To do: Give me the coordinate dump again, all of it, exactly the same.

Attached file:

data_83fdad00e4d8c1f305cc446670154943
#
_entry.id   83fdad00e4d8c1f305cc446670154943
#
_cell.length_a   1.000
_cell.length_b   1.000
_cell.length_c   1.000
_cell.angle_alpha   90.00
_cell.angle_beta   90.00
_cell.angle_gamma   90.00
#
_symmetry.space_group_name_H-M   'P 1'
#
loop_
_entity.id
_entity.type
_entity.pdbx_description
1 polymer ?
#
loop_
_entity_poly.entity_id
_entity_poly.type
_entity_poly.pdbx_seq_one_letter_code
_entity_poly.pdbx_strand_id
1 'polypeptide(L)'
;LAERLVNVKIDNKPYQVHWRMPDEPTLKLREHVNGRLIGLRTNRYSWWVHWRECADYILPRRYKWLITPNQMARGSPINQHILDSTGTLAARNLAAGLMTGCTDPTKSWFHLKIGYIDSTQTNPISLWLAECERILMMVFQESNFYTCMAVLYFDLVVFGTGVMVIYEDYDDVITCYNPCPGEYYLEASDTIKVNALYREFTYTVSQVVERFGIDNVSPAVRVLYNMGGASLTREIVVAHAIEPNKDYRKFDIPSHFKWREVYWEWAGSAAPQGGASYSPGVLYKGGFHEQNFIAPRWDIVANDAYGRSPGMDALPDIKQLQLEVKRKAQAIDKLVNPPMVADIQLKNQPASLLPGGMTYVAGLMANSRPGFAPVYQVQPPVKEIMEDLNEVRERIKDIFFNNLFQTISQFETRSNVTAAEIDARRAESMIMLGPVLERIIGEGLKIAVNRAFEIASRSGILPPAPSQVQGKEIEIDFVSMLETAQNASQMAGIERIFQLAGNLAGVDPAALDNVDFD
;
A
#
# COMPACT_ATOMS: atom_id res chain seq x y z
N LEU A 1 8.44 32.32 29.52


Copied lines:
data_83fdad00e4d8c1f305cc446670154943
#
_entry.id   83fdad00e4d8c1f305cc446670154943
#
_cell.length_a   1.000
_cell.length_b   1.000
_cell.length_c   1.000
_cell.angle_alpha   90.00
_cell.angle_beta   90.00
_cell.angle_gamma   90.00
#
_symmetry.space_group_name_H-M   'P 1'
#
loop_
_entity.id
_entity.type
_entity.pdbx_description
1 polymer ?
#
loop_
_entity_poly.entity_id
_entity_poly.type
_entity_poly.pdbx_seq_one_letter_code
_entity_poly.pdbx_strand_id
1 'polypeptide(L)'
;LAERLVNVKIDNKPYQVHWRMPDEPTLKLREHVNGRLIGLRTNRYSWWVHWRECADYILPRRYKWLITPNQMARGSPINQHILDSTGTLAARNLAAGLMTGCTDPTKSWFHLKIGYIDSTQTNPISLWLAECERILMMVFQESNFYTCMAVLYFDLVVFGTGVMVIYEDYDDVITCYNPCPGEYYLEASDTIKVNALYREFTYTVSQVVERFGIDNVSPAVRVLYNMGGASLTREIVVAHAIEPNKDYRKFDIPSHFKWREVYWEWAGSAAPQGGASYSPGVLYKGGFHEQNFIAPRWDIVANDAYGRSPGMDALPDIKQLQLEVKRKAQAIDKLVNPPMVADIQLKNQPASLLPGGMTYVAGLMANSRPGFAPVYQVQPPVKEIMEDLNEVRERIKDIFFNNLFQTISQFETRSNVTAAEIDARRAESMIMLGPVLERIIGEGLKIAVNRAFEIASRSGILPPAPSQVQGKEIEIDFVSMLETAQNASQMAGIERIFQLAGNLAGVDPAALDNVDFD
;
A
#
# COMPACT_ATOMS: atom_id res chain seq x y z
N LEU A 1 8.44 32.32 29.52